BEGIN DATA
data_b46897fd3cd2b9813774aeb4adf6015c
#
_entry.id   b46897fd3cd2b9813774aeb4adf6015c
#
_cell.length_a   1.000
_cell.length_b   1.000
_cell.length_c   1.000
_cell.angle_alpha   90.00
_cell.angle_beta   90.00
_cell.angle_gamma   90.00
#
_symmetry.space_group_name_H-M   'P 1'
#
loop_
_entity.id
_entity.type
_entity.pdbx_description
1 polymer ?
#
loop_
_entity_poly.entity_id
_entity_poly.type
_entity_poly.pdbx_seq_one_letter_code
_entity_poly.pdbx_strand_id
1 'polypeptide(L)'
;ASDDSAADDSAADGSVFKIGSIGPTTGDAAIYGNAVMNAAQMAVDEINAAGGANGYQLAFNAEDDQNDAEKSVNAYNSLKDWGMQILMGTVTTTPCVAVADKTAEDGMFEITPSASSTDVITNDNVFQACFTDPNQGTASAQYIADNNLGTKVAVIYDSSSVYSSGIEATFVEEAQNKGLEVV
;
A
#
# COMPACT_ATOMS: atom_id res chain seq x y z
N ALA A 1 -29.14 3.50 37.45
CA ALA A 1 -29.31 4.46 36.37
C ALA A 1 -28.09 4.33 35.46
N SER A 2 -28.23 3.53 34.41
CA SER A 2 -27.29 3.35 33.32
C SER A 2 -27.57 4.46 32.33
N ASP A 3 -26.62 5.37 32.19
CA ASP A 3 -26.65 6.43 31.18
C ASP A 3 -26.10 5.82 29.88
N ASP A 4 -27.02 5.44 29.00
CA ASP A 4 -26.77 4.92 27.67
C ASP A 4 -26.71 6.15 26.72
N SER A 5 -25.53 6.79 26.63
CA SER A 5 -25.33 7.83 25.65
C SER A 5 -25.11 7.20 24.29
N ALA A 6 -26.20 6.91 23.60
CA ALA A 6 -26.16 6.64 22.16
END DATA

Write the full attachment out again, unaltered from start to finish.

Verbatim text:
data_b46897fd3cd2b9813774aeb4adf6015c
#
_entry.id   b46897fd3cd2b9813774aeb4adf6015c
#
_cell.length_a   1.000
_cell.length_b   1.000
_cell.length_c   1.000
_cell.angle_alpha   90.00
_cell.angle_beta   90.00
_cell.angle_gamma   90.00
#
_symmetry.space_group_name_H-M   'P 1'
#
loop_
_entity.id
_entity.type
_entity.pdbx_description
1 polymer ?
#
loop_
_entity_poly.entity_id
_entity_poly.type
_entity_poly.pdbx_seq_one_letter_code
_entity_poly.pdbx_strand_id
1 'polypeptide(L)'
;ASDDSAADDSAADGSVFKIGSIGPTTGDAAIYGNAVMNAAQMAVDEINAAGGANGYQLAFNAEDDQNDAEKSVNAYNSLKDWGMQILMGTVTTTPCVAVADKTAEDGMFEITPSASSTDVITNDNVFQACFTDPNQGTASAQYIADNNLGTKVAVIYDSSSVYSSGIEATFVEEAQNKGLEVV
;
A
#
# COMPACT_ATOMS: atom_id res chain seq x y z
N ALA A 1 -29.14 3.50 37.45
CA ALA A 1 -29.31 4.46 36.37
C ALA A 1 -28.09 4.33 35.46
N SER A 2 -28.23 3.53 34.41
CA SER A 2 -27.29 3.35 33.32
C SER A 2 -27.57 4.46 32.33
N ASP A 3 -26.62 5.37 32.19
CA ASP A 3 -26.65 6.43 31.18
C ASP A 3 -26.10 5.82 29.88
N ASP A 4 -27.02 5.44 29.00
CA ASP A 4 -26.77 4.92 27.67
C ASP A 4 -26.71 6.15 26.72
N SER A 5 -25.53 6.79 26.63
CA SER A 5 -25.33 7.83 25.65
C SER A 5 -25.11 7.20 24.29
N ALA A 6 -26.20 6.91 23.60
CA ALA A 6 -26.16 6.64 22.16